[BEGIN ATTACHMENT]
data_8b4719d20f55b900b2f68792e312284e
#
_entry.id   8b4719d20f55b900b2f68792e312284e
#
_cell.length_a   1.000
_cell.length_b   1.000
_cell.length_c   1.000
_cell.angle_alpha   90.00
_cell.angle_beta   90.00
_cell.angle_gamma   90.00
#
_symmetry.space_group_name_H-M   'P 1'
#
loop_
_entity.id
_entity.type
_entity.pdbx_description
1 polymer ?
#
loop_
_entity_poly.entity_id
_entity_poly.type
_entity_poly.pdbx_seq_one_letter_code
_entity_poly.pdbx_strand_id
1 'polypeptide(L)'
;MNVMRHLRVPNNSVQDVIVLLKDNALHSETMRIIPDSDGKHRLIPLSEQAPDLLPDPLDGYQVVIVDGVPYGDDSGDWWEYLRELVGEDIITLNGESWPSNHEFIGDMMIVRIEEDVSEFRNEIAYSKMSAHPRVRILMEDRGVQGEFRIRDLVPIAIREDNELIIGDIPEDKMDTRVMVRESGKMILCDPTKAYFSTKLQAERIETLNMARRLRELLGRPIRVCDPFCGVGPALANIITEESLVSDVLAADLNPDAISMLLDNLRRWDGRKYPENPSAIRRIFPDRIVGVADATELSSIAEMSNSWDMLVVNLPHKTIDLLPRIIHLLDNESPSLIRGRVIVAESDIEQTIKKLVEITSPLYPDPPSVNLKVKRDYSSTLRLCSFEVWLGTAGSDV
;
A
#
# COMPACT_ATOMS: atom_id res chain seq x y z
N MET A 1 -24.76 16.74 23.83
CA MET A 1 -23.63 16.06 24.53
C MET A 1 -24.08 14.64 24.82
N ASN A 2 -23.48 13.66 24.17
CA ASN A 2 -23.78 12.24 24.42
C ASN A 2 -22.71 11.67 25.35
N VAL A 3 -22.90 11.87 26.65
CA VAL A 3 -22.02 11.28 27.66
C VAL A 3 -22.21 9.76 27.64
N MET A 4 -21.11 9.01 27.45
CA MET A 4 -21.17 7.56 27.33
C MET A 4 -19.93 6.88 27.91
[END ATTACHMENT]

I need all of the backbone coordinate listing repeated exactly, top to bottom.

data_8b4719d20f55b900b2f68792e312284e
#
_entry.id   8b4719d20f55b900b2f68792e312284e
#
_cell.length_a   1.000
_cell.length_b   1.000
_cell.length_c   1.000
_cell.angle_alpha   90.00
_cell.angle_beta   90.00
_cell.angle_gamma   90.00
#
_symmetry.space_group_name_H-M   'P 1'
#
loop_
_entity.id
_entity.type
_entity.pdbx_description
1 polymer ?
#
loop_
_entity_poly.entity_id
_entity_poly.type
_entity_poly.pdbx_seq_one_letter_code
_entity_poly.pdbx_strand_id
1 'polypeptide(L)'
;MNVMRHLRVPNNSVQDVIVLLKDNALHSETMRIIPDSDGKHRLIPLSEQAPDLLPDPLDGYQVVIVDGVPYGDDSGDWWEYLRELVGEDIITLNGESWPSNHEFIGDMMIVRIEEDVSEFRNEIAYSKMSAHPRVRILMEDRGVQGEFRIRDLVPIAIREDNELIIGDIPEDKMDTRVMVRESGKMILCDPTKAYFSTKLQAERIETLNMARRLRELLGRPIRVCDPFCGVGPALANIITEESLVSDVLAADLNPDAISMLLDNLRRWDGRKYPENPSAIRRIFPDRIVGVADATELSSIAEMSNSWDMLVVNLPHKTIDLLPRIIHLLDNESPSLIRGRVIVAESDIEQTIKKLVEITSPLYPDPPSVNLKVKRDYSSTLRLCSFEVWLGTAGSDV
;
A
#
# COMPACT_ATOMS: atom_id res chain seq x y z
N MET A 1 -24.76 16.74 23.83
CA MET A 1 -23.63 16.06 24.53
C MET A 1 -24.08 14.64 24.82
N ASN A 2 -23.48 13.66 24.17
CA ASN A 2 -23.78 12.24 24.42
C ASN A 2 -22.71 11.67 25.35
N VAL A 3 -22.90 11.87 26.65
CA VAL A 3 -22.02 11.28 27.66
C VAL A 3 -22.21 9.76 27.64
N MET A 4 -21.11 9.01 27.45
CA MET A 4 -21.17 7.56 27.33
C MET A 4 -19.93 6.88 27.91